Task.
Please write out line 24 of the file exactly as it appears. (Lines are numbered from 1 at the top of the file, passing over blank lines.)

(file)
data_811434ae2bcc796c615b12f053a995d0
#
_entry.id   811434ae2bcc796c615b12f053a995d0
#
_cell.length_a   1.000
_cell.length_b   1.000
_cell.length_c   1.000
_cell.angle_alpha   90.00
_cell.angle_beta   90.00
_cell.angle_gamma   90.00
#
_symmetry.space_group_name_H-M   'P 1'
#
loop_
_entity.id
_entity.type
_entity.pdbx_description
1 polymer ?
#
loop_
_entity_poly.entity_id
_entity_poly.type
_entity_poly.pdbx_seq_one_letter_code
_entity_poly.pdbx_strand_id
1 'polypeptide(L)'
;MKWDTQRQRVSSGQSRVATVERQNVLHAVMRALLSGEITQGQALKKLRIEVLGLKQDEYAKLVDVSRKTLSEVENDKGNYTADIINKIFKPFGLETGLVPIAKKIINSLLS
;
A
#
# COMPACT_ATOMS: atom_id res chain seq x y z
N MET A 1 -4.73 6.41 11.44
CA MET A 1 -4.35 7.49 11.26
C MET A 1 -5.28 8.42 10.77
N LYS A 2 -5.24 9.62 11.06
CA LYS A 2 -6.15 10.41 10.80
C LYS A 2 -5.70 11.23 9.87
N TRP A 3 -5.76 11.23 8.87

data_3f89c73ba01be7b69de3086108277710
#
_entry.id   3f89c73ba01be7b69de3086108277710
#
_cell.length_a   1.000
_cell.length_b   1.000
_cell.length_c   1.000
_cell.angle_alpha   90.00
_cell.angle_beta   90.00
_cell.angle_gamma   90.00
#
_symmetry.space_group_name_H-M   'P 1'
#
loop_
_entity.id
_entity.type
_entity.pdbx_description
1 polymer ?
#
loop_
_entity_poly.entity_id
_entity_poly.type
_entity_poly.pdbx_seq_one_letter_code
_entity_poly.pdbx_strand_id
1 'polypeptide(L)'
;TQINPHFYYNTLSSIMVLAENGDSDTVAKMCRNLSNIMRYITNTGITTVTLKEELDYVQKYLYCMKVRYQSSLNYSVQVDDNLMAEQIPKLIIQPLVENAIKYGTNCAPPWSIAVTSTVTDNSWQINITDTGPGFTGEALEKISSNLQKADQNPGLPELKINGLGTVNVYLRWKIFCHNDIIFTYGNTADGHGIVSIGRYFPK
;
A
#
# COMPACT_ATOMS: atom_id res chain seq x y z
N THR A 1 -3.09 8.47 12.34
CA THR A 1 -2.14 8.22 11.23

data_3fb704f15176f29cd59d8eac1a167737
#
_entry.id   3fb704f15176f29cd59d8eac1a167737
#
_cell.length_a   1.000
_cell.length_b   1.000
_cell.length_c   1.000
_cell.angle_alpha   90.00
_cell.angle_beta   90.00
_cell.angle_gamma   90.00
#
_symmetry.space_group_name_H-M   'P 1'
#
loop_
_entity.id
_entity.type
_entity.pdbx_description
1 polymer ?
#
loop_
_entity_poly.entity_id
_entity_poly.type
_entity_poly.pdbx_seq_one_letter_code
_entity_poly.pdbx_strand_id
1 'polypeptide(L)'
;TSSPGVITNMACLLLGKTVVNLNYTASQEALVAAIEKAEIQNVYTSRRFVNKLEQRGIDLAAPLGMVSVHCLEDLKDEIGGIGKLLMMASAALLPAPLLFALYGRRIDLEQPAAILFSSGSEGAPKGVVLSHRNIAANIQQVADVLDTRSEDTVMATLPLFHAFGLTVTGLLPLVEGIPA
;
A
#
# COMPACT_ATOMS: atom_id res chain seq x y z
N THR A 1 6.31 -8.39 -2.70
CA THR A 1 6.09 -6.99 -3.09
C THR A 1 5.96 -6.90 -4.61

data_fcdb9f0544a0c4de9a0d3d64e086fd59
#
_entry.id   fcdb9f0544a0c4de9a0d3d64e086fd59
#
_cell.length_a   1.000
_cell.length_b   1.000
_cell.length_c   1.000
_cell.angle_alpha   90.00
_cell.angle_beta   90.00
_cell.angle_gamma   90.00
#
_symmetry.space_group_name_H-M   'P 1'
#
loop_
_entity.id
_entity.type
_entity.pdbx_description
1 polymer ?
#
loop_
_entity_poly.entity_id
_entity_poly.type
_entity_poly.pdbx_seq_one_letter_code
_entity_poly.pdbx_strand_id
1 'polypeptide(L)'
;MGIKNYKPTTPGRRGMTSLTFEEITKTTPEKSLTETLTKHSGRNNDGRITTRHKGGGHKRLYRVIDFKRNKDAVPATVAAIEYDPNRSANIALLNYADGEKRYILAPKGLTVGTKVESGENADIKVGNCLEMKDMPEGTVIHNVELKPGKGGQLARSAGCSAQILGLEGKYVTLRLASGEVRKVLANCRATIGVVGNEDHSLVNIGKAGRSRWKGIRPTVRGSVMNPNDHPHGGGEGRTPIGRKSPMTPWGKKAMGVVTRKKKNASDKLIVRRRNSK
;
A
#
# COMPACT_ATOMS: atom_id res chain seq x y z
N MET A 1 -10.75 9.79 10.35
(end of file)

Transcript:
_entity_poly.pdbx_strand_id